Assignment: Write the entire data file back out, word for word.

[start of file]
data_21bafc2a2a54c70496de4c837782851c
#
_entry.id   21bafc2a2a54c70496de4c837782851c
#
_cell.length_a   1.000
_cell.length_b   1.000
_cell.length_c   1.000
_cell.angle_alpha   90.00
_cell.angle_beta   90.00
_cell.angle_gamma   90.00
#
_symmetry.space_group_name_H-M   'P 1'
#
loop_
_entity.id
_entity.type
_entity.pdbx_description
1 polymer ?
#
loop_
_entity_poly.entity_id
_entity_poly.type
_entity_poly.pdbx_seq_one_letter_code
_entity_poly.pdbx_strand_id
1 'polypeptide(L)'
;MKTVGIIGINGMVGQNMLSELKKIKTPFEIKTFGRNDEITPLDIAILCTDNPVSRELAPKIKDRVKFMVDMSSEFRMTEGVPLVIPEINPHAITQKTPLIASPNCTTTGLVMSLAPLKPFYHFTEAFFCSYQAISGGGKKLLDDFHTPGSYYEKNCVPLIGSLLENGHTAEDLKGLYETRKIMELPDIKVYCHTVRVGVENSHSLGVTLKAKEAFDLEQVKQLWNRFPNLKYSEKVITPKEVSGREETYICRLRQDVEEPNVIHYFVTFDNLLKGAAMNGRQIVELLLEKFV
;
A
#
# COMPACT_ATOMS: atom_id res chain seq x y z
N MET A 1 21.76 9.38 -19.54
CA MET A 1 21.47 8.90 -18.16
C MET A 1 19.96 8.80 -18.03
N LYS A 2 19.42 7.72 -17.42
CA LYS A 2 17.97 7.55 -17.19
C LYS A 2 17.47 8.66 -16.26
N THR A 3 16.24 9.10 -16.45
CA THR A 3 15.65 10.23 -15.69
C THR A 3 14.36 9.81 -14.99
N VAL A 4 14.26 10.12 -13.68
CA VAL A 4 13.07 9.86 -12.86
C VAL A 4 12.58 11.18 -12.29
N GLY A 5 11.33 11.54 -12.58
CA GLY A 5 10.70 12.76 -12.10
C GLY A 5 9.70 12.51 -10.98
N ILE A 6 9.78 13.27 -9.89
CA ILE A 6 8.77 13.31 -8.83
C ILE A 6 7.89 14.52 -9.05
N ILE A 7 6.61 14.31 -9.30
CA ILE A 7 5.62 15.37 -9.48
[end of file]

data_21bafc2a2a54c70496de4c837782851c
#
_entry.id   21bafc2a2a54c70496de4c837782851c
#
_cell.length_a   1.000
_cell.length_b   1.000
_cell.length_c   1.000
_cell.angle_alpha   90.00
_cell.angle_beta   90.00
_cell.angle_gamma   90.00
#
_symmetry.space_group_name_H-M   'P 1'
#
loop_
_entity.id
_entity.type
_entity.pdbx_description
1 polymer ?
#
loop_
_entity_poly.entity_id
_entity_poly.type
_entity_poly.pdbx_seq_one_letter_code
_entity_poly.pdbx_strand_id
1 'polypeptide(L)'
;MKTVGIIGINGMVGQNMLSELKKIKTPFEIKTFGRNDEITPLDIAILCTDNPVSRELAPKIKDRVKFMVDMSSEFRMTEGVPLVIPEINPHAITQKTPLIASPNCTTTGLVMSLAPLKPFYHFTEAFFCSYQAISGGGKKLLDDFHTPGSYYEKNCVPLIGSLLENGHTAEDLKGLYETRKIMELPDIKVYCHTVRVGVENSHSLGVTLKAKEAFDLEQVKQLWNRFPNLKYSEKVITPKEVSGREETYICRLRQDVEEPNVIHYFVTFDNLLKGAAMNGRQIVELLLEKFV
;
A
#
# COMPACT_ATOMS: atom_id res chain seq x y z
N MET A 1 21.76 9.38 -19.54
CA MET A 1 21.47 8.90 -18.16
C MET A 1 19.96 8.80 -18.03
N LYS A 2 19.42 7.72 -17.42
CA LYS A 2 17.97 7.55 -17.19
C LYS A 2 17.47 8.66 -16.26
N THR A 3 16.24 9.10 -16.45
CA THR A 3 15.65 10.23 -15.69
C THR A 3 14.36 9.81 -14.99
N VAL A 4 14.26 10.12 -13.68
CA VAL A 4 13.07 9.86 -12.86
C VAL A 4 12.58 11.18 -12.29
N GLY A 5 11.33 11.54 -12.58
CA GLY A 5 10.70 12.76 -12.10
C GLY A 5 9.70 12.51 -10.98
N ILE A 6 9.78 13.27 -9.89
CA ILE A 6 8.77 13.31 -8.83
C ILE A 6 7.89 14.52 -9.05
N ILE A 7 6.61 14.31 -9.30
CA ILE A 7 5.62 15.37 -9.48